He was treated fine, and dealt with accordingly.

 

Only in the news as he's a Muslim (plenty of people gets arrested and harshly questioned over many crimes and they are innocent, its what they have to do, its their job), more Muslim tension, more Muslims now have a problem with the police of this Country.

 

Have they forgot how the police do things back in their home land or their father's homeland?

 

He wouldn't be walking the streets now selling his story to a newspaper thats for sure.

 

 

 

I'm guessing his "homeland" is England.  I can see why the police put 2 and 2 together and came up with 5 in this instance, but I can also see how this bloke would be aggrieved about it, and I reckon he's perfectly entitled to put the story in the public domain.

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Tough fukin shit tbh.

 

His prints were on a book about bombs, and plenty of other things connecting him to terrorists, what does he expect?

 

He was treated fine, and dealt with accordingly.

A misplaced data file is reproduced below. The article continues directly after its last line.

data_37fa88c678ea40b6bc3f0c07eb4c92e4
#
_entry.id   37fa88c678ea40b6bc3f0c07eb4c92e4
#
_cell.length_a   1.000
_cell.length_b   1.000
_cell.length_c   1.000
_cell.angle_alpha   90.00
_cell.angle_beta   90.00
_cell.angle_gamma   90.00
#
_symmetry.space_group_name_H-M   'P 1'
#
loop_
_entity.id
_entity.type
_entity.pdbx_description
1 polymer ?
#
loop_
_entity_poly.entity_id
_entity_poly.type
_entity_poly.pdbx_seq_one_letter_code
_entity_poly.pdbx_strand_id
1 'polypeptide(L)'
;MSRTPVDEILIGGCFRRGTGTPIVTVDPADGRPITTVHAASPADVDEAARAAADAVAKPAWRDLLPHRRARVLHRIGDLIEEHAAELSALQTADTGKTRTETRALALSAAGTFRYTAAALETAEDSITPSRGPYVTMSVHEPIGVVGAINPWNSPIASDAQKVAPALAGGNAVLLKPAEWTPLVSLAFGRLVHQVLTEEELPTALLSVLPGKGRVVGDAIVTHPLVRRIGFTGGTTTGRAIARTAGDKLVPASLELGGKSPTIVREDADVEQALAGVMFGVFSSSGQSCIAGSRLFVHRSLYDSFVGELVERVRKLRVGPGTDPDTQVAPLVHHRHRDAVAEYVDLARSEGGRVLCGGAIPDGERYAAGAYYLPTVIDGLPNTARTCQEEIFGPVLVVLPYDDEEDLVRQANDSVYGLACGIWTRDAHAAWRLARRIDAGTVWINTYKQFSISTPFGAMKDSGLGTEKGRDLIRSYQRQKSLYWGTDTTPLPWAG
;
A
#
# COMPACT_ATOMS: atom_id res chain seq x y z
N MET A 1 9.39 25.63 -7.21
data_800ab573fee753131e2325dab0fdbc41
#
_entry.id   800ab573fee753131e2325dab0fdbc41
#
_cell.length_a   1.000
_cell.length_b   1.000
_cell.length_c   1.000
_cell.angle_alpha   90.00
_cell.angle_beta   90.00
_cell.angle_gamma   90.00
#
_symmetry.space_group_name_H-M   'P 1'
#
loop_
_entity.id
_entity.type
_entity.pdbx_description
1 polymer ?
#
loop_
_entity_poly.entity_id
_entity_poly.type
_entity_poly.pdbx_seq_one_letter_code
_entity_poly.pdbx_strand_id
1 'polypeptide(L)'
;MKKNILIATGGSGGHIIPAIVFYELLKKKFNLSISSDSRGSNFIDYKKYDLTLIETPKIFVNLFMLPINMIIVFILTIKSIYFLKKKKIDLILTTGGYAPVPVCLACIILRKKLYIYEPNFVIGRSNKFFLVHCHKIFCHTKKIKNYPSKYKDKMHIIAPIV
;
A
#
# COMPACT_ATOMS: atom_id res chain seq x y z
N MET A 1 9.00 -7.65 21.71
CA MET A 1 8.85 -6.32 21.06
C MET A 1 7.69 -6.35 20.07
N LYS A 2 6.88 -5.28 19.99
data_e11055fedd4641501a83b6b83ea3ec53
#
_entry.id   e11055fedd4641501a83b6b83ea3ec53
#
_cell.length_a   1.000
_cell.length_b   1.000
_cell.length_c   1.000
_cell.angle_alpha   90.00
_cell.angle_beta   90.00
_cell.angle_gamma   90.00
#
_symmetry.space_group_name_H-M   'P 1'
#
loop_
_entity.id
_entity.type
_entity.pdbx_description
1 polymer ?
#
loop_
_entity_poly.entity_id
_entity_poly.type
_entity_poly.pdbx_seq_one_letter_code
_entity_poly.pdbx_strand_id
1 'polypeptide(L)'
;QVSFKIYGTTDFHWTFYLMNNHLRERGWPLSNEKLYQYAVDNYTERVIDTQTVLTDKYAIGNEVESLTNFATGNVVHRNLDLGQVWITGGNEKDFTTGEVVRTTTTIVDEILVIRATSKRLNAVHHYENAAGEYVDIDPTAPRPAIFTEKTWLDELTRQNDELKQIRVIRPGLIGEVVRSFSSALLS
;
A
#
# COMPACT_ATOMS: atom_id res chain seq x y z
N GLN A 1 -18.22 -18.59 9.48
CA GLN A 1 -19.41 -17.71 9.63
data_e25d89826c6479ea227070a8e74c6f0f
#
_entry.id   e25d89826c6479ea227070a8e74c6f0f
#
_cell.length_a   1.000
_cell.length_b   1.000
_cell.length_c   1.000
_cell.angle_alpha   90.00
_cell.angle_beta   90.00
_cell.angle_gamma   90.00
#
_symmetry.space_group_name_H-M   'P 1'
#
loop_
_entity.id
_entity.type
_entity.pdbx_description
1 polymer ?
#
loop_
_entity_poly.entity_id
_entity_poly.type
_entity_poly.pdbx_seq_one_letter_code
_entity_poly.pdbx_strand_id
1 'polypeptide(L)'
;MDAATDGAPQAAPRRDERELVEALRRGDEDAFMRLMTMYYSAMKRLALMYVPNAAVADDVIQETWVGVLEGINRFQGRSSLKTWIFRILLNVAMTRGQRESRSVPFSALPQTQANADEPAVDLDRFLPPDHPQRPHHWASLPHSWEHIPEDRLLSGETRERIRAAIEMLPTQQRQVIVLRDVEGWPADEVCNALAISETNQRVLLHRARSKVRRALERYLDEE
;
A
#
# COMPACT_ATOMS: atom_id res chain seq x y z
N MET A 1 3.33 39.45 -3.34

Only in the news as he's a Muslim (plenty of people gets arrested and harshly questioned over many crimes and they are innocent, its what they have to do, its their job), more Muslim tension, more Muslims now have a problem with the police of this Country.

 

Have they forgot how the police do things back in their home land or their father's homeland?

 

He wouldn't be walking the streets now selling his story to a newspaper thats for sure.

 

 

 

I'm guessing his "homeland" is England.  I can see why the police put 2 and 2 together and came up with 5 in this instance, but I can also see how this bloke would be aggrieved about it, and I reckon he's perfectly entitled to put the story in the public domain.

 

Why i said father's homeland as well. Some Muslim see their father's homeland as theirs even though born here, some are proud that its this Country.

 

But either way my point stands.

 

Of course he feels aggrieved, but shit like this happens, and is going to happen more often. If the Muslim community opened up and stopped harboring terrorists then this Country wouldn't have to be so bullish in an interview room.

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Agreed. Not sure I believe this bloke's version of events entirely though either.

 

Aye, fingerprints from 10 years ago.

 

probably last year, hidden in the loft for raids.

 

But its the kind of thing people have lying about on their coffee table for people to skim though.  :rolleyes: